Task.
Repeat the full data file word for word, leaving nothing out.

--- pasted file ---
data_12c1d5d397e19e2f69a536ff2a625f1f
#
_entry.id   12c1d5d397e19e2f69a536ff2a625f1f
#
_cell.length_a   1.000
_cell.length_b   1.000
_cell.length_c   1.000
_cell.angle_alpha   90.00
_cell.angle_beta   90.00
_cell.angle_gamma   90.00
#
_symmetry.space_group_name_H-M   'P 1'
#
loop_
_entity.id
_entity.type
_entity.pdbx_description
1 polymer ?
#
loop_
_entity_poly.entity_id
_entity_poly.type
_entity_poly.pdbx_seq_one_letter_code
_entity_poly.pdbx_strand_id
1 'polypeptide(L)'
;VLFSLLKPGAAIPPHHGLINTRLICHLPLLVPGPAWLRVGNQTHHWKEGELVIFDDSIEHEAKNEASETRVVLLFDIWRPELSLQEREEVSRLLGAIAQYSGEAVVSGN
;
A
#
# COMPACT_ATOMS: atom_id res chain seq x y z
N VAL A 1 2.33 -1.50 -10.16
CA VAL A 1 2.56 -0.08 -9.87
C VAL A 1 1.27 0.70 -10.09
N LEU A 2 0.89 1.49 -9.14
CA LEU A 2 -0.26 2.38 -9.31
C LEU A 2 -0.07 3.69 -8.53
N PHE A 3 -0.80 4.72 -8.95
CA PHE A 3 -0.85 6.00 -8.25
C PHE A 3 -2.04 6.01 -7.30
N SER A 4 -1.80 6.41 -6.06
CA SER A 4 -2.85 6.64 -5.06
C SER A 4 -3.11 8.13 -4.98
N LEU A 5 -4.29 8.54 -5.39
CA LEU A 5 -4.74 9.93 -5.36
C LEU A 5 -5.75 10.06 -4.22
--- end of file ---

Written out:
data_12c1d5d397e19e2f69a536ff2a625f1f
#
_entry.id   12c1d5d397e19e2f69a536ff2a625f1f
#
_cell.length_a   1.000
_cell.length_b   1.000
_cell.length_c   1.000
_cell.angle_alpha   90.00
_cell.angle_beta   90.00
_cell.angle_gamma   90.00
#
_symmetry.space_group_name_H-M   'P 1'
#
loop_
_entity.id
_entity.type
_entity.pdbx_description
1 polymer ?
#
loop_
_entity_poly.entity_id
_entity_poly.type
_entity_poly.pdbx_seq_one_letter_code
_entity_poly.pdbx_strand_id
1 'polypeptide(L)'
;VLFSLLKPGAAIPPHHGLINTRLICHLPLLVPGPAWLRVGNQTHHWKEGELVIFDDSIEHEAKNEASETRVVLLFDIWRPELSLQEREEVSRLLGAIAQYSGEAVVSGN
;
A
#
# COMPACT_ATOMS: atom_id res chain seq x y z
N VAL A 1 2.33 -1.50 -10.16
CA VAL A 1 2.56 -0.08 -9.87
C VAL A 1 1.27 0.70 -10.09
N LEU A 2 0.89 1.49 -9.14
CA LEU A 2 -0.26 2.38 -9.31
C LEU A 2 -0.07 3.69 -8.53
N PHE A 3 -0.80 4.72 -8.95
CA PHE A 3 -0.85 6.00 -8.25
C PHE A 3 -2.04 6.01 -7.30
N SER A 4 -1.80 6.41 -6.06
CA SER A 4 -2.85 6.64 -5.06
C SER A 4 -3.11 8.13 -4.98
N LEU A 5 -4.29 8.54 -5.39
CA LEU A 5 -4.74 9.93 -5.36
C LEU A 5 -5.75 10.06 -4.22